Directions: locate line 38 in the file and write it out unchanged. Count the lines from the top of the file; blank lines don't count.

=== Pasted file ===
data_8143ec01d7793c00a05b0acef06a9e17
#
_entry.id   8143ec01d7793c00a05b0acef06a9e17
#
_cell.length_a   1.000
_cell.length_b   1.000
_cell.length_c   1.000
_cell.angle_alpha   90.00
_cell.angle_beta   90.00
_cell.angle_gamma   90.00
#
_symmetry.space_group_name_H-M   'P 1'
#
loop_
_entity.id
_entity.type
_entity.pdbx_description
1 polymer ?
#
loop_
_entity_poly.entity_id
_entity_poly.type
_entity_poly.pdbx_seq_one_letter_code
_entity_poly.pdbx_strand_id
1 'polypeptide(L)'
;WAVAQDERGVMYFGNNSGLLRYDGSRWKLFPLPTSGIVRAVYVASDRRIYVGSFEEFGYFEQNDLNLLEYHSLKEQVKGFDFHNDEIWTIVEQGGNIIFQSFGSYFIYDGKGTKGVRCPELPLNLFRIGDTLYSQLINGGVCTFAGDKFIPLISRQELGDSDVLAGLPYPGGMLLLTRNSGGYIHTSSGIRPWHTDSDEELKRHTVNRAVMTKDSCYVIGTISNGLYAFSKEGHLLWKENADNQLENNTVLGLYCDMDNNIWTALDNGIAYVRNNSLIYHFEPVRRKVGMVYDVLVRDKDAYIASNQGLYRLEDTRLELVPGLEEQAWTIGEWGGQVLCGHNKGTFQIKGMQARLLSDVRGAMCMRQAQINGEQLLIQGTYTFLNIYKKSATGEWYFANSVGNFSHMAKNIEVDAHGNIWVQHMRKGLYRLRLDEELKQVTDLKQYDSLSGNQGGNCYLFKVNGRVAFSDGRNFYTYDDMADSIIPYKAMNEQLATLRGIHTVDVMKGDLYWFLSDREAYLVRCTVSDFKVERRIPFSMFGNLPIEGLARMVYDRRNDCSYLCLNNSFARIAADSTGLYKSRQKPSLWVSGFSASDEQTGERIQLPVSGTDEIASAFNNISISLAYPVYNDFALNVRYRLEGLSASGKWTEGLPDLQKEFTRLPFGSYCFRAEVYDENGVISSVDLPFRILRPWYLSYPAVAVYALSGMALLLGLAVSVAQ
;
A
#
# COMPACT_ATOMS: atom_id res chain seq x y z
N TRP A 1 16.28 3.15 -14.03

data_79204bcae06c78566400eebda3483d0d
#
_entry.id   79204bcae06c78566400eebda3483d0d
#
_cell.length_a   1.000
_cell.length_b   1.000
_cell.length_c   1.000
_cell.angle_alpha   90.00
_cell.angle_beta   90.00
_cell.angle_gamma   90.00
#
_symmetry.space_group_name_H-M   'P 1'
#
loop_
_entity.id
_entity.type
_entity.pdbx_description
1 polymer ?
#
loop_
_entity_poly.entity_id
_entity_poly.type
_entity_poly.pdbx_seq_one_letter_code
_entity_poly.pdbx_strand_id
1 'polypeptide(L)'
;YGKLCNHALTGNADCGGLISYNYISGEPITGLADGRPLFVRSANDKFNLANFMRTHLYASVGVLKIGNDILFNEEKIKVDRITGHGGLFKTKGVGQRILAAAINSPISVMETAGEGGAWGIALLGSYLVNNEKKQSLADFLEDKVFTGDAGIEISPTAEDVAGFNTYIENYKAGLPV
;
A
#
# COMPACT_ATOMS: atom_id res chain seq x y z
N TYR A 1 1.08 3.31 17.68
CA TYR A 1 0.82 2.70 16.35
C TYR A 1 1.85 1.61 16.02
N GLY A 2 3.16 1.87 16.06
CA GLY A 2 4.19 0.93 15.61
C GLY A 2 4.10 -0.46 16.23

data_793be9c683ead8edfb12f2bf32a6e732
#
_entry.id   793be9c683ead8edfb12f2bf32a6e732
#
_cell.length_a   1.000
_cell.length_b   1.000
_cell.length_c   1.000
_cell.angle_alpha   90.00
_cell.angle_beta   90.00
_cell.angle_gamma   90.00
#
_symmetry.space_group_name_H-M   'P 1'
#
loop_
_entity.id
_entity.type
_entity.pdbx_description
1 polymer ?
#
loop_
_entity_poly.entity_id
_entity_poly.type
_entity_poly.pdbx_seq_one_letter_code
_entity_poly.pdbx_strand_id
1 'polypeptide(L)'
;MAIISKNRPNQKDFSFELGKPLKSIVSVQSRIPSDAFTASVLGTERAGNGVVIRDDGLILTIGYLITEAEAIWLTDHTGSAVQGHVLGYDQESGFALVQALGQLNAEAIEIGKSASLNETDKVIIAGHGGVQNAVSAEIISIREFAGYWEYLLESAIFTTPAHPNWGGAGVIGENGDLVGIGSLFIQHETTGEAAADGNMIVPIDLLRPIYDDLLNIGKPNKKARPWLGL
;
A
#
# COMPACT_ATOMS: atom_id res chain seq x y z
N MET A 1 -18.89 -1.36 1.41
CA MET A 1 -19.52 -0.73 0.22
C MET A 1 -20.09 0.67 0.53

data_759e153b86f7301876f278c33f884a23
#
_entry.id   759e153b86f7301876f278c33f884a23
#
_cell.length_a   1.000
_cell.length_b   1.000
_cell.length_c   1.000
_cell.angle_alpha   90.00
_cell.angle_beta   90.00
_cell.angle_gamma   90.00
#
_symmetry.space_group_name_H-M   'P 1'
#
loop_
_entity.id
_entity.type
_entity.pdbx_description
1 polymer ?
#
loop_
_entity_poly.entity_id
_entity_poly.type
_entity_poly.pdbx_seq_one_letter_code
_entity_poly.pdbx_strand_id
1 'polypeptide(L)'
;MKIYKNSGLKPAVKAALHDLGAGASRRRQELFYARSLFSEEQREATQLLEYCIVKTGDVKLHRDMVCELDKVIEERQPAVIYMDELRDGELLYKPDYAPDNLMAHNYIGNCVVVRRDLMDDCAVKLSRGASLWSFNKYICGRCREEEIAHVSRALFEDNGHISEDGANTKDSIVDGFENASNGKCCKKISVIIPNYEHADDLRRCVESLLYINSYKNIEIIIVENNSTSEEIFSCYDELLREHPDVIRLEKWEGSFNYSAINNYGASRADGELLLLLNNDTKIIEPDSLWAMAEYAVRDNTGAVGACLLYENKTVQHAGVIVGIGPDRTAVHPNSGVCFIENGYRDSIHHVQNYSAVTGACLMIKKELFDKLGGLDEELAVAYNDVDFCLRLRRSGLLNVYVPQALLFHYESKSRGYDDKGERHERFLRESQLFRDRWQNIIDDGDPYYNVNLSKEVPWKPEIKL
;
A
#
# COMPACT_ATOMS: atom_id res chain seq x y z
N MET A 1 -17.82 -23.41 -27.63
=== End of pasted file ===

_cell.length_c   1.000